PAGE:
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Telling Google and others to do less evil


By: Scott Bradner


The search engine companies Google, Yahoo and others are in the data gathering business.  The fact that they offer you and me the service of locating things on the Internet is a means to an end, and that end is data about what you & I do on line.  They are like the folks that hoard string - the more string they gather the better they feel even if there is little of no actual use for most of what they gather.


Left to their own devices the search engine companies would keep the data they collect about you forever but they are slowly waking up to the fact that the Orwellian aspects of their business was beginning to get to people.  (See Orwell did not guess the worse half of it -  Recently Google decided to reduce the time it kept data about your searches to 18 months, an improvement but not a cure for the problem.  (See "Google: looking good by doing less evil" -


Europe feels differently about privacy than the US does.  In the US there are almost no controls on the information companies collect about you. There are a few controls on what data government can collect but it looks like the government can get around the restrictions by buying access to the same date from the private sector.  In Europe they have the quaint idea that people have a right to some level of privacy and they enforce it in law.  The best that the US government is willing to do is to establish voluntary guidelines.


The EU has now fired a warning shot across the bows of the search engine companies.  A draft report ( on the relationship between search engine business models and European privacy laws has found plenty to worry about.  The report concludes that search engine companies have not shown that they actually need to retain info collected about us for more than 6 months.  The search engine companies put forth a number of reasons that they want to keep the data longer than that but the report (in Section 5.2) effectively demolishes the reasons.  For what it's worth, I find it very hard to imagine how data older than some small number of months (6 sounds fine) can contribute meaningfully to predicting what I'm interested in so that I can be shown ads that might attract my attention (which, after all, is the reason to collect the data in the first place).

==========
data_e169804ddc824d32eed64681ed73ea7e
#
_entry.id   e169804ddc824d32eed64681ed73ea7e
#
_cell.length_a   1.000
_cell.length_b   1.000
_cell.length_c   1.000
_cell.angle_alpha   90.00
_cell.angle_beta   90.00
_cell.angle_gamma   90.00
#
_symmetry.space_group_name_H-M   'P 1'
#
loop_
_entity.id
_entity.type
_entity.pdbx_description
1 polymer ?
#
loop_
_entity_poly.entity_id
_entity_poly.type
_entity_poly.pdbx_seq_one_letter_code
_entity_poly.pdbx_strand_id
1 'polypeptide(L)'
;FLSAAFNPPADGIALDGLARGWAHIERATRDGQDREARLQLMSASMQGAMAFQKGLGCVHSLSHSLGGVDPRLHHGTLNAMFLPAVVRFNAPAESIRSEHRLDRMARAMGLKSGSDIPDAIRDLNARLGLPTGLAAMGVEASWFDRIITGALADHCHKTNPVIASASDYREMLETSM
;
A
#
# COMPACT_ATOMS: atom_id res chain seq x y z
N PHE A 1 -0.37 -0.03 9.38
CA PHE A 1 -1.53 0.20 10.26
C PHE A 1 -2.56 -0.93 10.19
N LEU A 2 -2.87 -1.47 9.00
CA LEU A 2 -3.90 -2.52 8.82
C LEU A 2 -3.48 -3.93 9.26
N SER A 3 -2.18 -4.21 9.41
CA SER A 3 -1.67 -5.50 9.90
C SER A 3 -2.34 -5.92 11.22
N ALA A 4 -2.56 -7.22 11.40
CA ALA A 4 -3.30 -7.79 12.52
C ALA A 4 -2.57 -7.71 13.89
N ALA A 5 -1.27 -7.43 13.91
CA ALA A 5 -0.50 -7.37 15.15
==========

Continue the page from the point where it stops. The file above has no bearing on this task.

Google posted a reaction to the EU draft report ( in which they repeated some of the arguments that the draft report, in my opinion, properly dismissed. 


The draft report also concluded that IP addresses are personal info because they can help identify a person.  The Google response referred to a previous posting on the topic (  But this posting, given the best possible spin, is deeply misleading.  It is patently absurd to ignore the vary large number of IP addresses that are not dynamic and to ignore the fact that even dynamic addresses can be stable for months at a time (as mine was when I had cable-based Internet service.  There is not question in any reasonable person's mind that very many IP addresses do identify a person.  It is just this kind of clever but purposefully misleading "information posting" that has destroyed the creditability of the search engine companies when it comes to privacy related topics.


As a final note, the EU draft report also requires that search engines include a link to their privacy policies on their home page and the search results.  Such links are also required under California law (  Yahoo complies with this requirement - Google does not.  Google does have a privacy policy ( and it's clear and too long. But maybe hiding the policy is just another indication on what Google actually thinks about privacy.


disclaimer: Harvard is required by law to protect the privacy of its students and has not offered an opinion that this is not a good idea, in any case the above review is my own.